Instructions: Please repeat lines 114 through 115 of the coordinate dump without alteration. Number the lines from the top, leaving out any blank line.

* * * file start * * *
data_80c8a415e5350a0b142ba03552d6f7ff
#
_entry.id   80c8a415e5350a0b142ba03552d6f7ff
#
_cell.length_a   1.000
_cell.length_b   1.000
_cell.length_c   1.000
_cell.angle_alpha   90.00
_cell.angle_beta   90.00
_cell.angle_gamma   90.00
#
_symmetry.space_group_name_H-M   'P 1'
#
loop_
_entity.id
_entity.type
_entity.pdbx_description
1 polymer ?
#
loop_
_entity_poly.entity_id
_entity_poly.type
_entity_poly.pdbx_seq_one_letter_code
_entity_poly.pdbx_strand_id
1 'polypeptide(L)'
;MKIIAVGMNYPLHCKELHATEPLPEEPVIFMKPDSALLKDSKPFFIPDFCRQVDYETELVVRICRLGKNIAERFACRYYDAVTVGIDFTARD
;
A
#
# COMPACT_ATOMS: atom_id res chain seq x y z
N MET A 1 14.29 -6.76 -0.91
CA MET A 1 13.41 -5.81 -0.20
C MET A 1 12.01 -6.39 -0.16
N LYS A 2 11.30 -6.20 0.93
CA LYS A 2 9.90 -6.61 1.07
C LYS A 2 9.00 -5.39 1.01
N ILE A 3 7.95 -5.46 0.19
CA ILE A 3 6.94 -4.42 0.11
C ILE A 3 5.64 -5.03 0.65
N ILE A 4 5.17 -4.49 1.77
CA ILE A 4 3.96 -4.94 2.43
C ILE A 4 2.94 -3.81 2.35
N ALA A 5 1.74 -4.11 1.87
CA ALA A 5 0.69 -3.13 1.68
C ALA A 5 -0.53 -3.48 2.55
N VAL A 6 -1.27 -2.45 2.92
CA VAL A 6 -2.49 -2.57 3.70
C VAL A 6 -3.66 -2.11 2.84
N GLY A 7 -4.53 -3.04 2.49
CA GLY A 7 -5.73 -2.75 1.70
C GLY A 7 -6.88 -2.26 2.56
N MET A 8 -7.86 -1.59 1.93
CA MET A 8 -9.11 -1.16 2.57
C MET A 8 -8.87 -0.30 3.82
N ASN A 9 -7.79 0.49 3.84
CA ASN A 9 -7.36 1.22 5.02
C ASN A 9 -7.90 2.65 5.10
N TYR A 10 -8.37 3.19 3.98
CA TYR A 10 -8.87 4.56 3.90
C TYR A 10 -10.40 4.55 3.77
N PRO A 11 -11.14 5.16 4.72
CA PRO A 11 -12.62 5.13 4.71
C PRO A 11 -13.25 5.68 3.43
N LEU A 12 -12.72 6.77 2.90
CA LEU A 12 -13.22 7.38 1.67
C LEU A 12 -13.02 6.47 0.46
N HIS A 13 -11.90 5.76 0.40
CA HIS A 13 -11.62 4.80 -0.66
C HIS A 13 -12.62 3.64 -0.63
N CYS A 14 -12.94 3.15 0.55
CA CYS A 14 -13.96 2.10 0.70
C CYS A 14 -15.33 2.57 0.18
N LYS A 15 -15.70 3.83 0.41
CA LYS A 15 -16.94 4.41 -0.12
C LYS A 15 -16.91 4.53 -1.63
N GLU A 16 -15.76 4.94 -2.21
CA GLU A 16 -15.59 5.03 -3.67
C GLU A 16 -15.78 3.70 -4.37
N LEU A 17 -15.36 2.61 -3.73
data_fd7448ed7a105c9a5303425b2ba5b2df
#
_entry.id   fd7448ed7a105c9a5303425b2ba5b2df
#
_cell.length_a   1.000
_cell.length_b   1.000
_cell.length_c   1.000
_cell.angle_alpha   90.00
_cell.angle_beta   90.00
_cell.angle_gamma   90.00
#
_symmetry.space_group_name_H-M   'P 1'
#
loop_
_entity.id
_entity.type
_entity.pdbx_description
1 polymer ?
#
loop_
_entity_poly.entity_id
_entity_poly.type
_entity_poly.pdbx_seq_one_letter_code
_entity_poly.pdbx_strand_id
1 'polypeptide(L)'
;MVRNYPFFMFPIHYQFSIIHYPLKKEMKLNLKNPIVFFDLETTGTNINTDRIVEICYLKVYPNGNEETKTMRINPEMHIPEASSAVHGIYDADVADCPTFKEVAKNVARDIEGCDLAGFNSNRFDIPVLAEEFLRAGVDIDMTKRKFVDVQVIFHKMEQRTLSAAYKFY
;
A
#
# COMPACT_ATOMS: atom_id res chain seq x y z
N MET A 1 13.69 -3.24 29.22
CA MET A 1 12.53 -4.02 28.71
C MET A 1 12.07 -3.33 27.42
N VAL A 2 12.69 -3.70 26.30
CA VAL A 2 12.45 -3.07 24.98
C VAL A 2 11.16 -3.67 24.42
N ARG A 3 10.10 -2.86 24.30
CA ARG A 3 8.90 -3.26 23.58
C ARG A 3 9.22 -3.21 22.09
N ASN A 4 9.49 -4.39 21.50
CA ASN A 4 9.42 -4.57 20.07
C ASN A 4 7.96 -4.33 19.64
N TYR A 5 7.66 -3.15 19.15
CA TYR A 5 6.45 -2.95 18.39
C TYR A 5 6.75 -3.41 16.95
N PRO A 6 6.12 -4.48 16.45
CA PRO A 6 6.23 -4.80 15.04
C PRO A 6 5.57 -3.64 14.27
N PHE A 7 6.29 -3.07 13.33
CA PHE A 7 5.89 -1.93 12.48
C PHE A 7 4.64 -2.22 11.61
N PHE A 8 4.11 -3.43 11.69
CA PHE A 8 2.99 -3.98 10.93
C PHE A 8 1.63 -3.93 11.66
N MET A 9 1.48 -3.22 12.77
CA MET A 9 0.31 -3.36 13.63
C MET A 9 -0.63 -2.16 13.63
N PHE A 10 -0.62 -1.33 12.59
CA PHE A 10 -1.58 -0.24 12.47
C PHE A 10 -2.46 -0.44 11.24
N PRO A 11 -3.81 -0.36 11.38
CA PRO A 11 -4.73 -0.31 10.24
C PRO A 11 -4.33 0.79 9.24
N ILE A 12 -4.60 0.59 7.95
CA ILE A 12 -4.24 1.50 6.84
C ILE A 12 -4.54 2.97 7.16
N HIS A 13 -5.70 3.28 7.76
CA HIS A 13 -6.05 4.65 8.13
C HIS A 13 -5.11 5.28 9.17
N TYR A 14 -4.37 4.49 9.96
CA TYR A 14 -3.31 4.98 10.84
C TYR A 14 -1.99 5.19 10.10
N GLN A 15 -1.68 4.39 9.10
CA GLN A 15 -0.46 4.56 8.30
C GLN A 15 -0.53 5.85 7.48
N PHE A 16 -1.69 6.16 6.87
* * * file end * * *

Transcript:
CA VAL A 2 12.45 -3.07 24.98
C VAL A 2 11.16 -3.67 24.42